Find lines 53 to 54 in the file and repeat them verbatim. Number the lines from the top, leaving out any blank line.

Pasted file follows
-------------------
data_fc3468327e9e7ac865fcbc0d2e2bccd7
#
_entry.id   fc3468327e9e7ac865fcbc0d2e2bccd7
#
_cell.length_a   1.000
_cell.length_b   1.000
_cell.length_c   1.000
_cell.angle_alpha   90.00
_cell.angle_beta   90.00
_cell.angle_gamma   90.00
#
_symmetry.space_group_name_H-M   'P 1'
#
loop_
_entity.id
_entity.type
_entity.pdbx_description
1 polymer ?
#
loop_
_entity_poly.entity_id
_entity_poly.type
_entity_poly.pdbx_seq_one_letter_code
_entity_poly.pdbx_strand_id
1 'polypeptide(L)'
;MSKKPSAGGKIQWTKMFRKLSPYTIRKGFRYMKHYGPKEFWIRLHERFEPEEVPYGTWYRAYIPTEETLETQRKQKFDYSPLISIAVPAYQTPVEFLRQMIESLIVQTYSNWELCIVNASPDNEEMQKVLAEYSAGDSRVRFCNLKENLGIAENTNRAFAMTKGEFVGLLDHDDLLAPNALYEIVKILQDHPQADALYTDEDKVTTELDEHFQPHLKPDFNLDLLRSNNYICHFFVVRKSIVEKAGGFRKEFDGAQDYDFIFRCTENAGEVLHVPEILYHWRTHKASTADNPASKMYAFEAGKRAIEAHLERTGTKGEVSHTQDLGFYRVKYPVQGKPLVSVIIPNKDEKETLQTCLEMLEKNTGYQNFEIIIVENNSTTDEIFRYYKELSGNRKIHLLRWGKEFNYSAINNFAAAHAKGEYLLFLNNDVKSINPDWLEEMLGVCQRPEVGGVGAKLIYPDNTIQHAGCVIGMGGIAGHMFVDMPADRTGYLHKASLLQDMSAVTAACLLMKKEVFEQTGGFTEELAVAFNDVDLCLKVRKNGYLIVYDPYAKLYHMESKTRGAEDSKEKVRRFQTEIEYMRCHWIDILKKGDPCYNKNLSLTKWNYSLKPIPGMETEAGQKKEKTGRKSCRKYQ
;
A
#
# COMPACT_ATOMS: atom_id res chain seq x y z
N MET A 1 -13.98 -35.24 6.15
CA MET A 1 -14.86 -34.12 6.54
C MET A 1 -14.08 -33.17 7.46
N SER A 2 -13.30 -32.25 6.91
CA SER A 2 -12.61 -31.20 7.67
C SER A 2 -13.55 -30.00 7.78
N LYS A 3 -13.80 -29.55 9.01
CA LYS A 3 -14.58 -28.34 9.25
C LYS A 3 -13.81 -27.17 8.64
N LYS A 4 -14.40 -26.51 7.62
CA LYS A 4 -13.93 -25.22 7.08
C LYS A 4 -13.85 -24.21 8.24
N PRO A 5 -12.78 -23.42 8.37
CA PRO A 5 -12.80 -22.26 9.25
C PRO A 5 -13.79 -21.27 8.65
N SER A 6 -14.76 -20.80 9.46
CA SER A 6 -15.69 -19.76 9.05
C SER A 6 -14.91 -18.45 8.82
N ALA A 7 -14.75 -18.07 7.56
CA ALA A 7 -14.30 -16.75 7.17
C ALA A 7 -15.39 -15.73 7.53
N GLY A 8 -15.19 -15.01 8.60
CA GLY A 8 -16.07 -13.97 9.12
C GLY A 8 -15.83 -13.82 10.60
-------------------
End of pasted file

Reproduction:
CA GLY A 8 -16.07 -13.97 9.12
C GLY A 8 -15.83 -13.82 10.60